Indigenous Modernity’s and Futurism: A Better Dance and Better Prayers
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Indigenous Modernity’s and Futurism: A Better Dance and Better Prayers
In the early twentieth century, art futurism exists where the modern world’s dynamism and energy are captured in art, and visualizing the future. In the book “A better days and better prayers,” Lewis proposes that man’s linear extension would be less than real artificial intelligence (AI). They would be entirely unknowable and ineffable of a different order than humanity, and people could only understand such an entity by a metaphor. In the book, human beings find it hard to describe the AI’s interactions because it employs a burning bush imagery, which equivalent intermediary between the creators and itself. In fact, twenty-five years later, this idea of “sailing the old sea and the new” becomes the lens through which the aboriginal people relate to the vast cyberspace. Thus, people must keep ancestral dreams; but with AI, people have to go through this new reality; the new dream.[Jason Lewis. “A better dance and better prayers: systems, structures, and the future imaginary in Aboriginal new media.” Coded Territories: Tracing indigenous pathways in new media art (2014): 57]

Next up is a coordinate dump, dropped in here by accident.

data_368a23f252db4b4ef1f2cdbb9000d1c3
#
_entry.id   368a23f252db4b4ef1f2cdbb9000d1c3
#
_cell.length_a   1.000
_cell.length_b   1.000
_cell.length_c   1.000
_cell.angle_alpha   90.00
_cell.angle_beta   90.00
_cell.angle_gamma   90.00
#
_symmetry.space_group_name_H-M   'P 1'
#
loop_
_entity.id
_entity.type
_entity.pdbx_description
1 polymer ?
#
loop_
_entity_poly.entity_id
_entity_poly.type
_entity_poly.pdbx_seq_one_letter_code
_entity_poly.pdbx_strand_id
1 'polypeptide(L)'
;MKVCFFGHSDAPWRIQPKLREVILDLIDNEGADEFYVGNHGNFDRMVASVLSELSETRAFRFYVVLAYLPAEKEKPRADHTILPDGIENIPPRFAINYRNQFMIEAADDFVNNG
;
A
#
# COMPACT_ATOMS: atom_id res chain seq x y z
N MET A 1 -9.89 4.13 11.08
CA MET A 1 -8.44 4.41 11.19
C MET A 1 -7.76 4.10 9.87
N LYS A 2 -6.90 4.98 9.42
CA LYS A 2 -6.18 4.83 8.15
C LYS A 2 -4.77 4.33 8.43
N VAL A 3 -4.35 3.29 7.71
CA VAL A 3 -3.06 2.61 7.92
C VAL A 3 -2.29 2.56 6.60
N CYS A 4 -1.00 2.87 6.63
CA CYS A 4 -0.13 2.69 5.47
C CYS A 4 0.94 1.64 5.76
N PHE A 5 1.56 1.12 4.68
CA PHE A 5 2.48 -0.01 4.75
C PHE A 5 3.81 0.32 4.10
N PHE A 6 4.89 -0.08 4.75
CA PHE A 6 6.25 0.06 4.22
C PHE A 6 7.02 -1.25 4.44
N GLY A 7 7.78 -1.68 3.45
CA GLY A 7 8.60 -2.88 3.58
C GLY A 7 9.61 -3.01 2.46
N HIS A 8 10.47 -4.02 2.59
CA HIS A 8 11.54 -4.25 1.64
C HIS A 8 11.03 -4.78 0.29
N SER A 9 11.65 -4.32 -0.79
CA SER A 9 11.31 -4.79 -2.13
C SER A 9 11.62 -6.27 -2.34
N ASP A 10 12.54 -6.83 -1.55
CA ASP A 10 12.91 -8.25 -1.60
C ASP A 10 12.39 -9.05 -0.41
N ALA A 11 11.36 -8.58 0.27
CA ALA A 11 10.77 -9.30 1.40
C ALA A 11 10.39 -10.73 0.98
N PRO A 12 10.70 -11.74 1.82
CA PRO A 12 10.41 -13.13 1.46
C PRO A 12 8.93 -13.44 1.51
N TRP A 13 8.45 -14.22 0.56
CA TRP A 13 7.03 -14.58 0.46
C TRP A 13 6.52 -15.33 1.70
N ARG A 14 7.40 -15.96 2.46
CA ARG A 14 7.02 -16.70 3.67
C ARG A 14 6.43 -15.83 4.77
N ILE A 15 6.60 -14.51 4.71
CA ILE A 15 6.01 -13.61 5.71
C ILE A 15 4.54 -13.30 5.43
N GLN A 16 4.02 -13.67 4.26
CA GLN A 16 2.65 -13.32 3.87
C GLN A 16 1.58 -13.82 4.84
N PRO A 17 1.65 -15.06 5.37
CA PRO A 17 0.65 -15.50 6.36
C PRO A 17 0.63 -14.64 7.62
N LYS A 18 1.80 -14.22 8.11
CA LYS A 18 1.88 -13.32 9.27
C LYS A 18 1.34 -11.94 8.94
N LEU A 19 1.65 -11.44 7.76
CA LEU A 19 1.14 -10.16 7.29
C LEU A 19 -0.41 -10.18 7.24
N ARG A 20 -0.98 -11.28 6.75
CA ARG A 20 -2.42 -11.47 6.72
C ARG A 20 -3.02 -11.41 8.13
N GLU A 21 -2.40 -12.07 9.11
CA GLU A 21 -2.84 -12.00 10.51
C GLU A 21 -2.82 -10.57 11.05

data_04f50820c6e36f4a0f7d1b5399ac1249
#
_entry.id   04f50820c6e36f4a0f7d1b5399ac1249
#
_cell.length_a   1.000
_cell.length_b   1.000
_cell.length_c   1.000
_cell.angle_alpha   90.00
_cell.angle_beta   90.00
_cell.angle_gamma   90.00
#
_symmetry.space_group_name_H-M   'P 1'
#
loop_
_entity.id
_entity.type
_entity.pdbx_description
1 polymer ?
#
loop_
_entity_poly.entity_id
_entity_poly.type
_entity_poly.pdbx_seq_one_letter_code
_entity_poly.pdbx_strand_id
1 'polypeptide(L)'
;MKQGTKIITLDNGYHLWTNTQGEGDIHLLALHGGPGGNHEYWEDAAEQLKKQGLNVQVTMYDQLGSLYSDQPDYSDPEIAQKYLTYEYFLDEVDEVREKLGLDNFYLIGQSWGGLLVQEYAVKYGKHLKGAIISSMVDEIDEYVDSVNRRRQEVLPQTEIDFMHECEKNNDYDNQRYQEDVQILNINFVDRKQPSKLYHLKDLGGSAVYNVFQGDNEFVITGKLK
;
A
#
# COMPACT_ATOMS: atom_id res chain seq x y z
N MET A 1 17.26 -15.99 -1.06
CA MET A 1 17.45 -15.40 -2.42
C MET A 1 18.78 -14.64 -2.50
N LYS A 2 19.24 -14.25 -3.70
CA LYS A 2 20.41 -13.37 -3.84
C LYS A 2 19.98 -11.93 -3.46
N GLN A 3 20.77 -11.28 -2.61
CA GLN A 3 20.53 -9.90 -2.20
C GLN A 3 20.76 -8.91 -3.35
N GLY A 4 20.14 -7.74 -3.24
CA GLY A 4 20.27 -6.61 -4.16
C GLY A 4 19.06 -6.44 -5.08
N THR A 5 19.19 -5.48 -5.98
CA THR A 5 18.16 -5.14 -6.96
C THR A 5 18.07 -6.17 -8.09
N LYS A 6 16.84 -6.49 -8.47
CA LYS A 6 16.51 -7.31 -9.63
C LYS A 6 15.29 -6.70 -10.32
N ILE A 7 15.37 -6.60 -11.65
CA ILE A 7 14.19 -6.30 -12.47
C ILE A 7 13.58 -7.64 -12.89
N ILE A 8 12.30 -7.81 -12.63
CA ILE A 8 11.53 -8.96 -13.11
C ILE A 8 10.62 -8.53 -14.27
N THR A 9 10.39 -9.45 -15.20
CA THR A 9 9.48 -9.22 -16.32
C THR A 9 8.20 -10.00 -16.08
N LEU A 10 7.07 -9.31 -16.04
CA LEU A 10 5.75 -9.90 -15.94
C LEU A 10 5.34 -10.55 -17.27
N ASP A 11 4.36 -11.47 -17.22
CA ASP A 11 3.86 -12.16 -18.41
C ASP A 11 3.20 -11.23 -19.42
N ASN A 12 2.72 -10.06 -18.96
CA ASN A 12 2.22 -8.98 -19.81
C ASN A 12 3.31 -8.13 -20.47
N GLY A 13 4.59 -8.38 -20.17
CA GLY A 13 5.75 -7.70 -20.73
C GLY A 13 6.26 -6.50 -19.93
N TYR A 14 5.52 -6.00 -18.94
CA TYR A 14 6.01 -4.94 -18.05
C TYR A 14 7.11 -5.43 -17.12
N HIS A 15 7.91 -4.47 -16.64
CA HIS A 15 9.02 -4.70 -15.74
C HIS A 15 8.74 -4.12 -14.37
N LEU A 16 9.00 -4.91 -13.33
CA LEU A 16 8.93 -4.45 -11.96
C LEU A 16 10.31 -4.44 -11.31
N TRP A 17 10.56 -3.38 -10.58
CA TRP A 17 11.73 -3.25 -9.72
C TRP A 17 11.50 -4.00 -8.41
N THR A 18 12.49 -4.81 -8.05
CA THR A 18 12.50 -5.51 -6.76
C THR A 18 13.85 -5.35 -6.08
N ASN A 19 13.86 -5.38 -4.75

The author narrates how people retell stories about the past using stories, celebrations of heritage, and argue using academics by utilizing history. Often, people doubt the uncertainty of the future, and on speculations on what communities will be like in thousands of years to come. The title, “After the dance,” is set in a future whereby the white people are cleansed from Turtle Island; and only one white person is remaining saved from the apocalypse. This expresses the predicaments faced by people who wish to see their future descendants. Subsequently, people opt to play computer games, reading, swimming, and other fun activities to erase the fears of the uncertainty of life. The author calls it madness.
Apparently, the author tells us that for nearly 500years, we shared a past, present, and future. But as we dream of science fiction, rarely do we appear in those dreams, and this absence should worry us because it suggests the non-existence of the indigenous people in the future. The book; walking in t

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